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The Question:

Who invented the mailbox and when?

The Answer:

First, some background. In the early 1800's, most letters in the U.S. were taken to the post office to be mailed, and recipients had to retrieve their mail from the post office. It wasn't until 1863 that mail was delivered to homes of people who lived in cities without additional charge. By 1890, hundreds of cities delivered mail to residents' homes, thus leading to a need for mailboxes.

While not the earliest, in 1892, George E. Becket, of Providence, R.I., was granted a patent for his "house-door letter-box," an improved mail slot that was permanently mounted on the front door of a house.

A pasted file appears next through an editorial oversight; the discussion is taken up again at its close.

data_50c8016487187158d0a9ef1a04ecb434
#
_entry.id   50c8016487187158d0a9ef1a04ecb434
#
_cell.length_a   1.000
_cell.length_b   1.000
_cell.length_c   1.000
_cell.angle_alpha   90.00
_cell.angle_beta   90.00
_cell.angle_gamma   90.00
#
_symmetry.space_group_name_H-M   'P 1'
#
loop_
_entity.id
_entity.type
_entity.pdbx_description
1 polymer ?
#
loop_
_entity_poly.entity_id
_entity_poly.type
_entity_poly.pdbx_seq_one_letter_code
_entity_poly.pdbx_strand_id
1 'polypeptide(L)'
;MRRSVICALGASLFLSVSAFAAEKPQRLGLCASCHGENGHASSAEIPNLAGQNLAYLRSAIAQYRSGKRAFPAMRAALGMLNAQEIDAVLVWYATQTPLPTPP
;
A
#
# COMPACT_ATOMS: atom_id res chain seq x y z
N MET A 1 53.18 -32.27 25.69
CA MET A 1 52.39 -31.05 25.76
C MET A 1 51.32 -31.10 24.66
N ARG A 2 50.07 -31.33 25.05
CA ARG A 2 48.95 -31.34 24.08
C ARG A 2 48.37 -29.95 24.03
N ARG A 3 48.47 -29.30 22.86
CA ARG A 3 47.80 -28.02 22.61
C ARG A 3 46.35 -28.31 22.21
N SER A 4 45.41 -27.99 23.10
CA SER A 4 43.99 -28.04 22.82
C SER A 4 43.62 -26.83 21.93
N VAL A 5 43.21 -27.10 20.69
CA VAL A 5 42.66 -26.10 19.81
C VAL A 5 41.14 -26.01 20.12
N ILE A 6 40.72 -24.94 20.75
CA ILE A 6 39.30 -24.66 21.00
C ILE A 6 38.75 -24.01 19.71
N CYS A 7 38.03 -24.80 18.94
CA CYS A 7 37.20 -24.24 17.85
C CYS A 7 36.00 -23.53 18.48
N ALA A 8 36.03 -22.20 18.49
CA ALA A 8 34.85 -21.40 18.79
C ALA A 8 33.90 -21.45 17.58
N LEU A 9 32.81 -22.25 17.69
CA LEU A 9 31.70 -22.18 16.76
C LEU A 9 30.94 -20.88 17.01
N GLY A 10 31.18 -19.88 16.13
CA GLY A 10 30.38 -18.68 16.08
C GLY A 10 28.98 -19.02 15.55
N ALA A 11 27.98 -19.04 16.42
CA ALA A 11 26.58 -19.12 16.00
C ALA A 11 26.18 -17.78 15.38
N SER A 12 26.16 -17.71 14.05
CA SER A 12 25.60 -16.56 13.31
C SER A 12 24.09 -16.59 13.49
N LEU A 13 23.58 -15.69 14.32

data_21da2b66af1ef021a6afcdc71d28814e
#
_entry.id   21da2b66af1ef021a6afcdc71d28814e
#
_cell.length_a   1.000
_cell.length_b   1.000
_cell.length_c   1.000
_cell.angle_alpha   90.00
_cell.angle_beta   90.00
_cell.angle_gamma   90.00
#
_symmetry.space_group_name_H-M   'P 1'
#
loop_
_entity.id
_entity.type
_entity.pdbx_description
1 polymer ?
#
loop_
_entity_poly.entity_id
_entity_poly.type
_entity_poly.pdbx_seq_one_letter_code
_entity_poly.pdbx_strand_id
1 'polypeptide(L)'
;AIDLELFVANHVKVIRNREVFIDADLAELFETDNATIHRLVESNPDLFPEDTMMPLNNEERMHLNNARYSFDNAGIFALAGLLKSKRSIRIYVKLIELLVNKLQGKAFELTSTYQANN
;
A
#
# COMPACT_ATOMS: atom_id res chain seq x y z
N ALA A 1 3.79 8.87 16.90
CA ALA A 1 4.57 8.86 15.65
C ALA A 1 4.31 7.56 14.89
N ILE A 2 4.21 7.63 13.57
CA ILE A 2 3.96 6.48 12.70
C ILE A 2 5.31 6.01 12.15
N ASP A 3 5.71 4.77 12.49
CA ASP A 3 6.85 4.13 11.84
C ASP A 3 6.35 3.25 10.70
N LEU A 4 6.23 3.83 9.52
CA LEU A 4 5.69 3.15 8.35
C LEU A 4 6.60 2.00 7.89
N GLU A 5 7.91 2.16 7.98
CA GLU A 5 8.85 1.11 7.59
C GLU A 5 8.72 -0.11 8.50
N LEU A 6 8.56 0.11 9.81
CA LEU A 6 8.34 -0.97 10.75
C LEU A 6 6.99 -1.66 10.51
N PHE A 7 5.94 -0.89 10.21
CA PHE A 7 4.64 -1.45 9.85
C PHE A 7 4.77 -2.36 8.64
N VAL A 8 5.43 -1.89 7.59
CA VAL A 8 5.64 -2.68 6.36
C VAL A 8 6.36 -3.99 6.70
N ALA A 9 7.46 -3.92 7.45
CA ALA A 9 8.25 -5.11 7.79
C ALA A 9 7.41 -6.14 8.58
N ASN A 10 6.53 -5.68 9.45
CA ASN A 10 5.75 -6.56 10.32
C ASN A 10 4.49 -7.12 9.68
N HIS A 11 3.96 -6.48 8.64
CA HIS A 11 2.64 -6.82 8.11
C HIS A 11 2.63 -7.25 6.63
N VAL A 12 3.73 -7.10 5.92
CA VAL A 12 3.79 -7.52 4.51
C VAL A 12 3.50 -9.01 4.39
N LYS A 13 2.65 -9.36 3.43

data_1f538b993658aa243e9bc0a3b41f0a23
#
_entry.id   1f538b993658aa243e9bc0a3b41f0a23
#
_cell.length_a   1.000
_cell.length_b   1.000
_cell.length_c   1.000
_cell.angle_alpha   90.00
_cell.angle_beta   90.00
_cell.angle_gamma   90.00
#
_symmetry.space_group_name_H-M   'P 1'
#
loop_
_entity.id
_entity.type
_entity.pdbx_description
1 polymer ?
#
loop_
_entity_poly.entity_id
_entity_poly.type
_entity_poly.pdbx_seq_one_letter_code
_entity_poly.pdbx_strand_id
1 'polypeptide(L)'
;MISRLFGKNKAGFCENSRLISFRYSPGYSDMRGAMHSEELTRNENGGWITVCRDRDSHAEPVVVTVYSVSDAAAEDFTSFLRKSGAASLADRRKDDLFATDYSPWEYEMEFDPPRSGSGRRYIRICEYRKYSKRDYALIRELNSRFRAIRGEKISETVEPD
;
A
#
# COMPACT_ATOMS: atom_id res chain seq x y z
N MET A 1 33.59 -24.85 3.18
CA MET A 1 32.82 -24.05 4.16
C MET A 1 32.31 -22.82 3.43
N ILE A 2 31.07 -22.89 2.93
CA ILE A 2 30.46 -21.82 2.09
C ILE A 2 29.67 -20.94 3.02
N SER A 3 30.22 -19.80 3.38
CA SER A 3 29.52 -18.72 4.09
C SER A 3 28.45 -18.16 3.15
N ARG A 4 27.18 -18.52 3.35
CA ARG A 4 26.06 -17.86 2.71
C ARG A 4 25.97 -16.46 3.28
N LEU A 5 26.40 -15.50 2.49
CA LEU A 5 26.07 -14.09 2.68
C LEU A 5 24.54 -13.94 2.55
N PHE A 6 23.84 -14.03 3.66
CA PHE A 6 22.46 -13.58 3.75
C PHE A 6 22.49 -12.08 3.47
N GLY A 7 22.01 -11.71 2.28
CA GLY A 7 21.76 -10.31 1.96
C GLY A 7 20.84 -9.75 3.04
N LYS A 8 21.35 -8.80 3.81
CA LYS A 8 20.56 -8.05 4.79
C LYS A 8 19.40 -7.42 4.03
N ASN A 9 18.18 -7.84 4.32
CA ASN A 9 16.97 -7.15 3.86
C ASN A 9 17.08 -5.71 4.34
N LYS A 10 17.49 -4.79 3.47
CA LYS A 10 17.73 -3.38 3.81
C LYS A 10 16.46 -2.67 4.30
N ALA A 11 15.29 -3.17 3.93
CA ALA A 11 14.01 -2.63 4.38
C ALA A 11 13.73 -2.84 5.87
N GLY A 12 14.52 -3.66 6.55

The first letter box (where the public could leave its letters) sanctioned by the United States Postal Service was patented on March 9, 1858 by Albert Potts. His design incorporated the lampposts that his company made with a letter box. His receptacle was rather small and required frequent emptying. It was not the first in history, however; that honor goes to Renouard De Valayer. In 1653, he set up a short-lived postal system using collection boxes on street corners around Paris.

—The Editors


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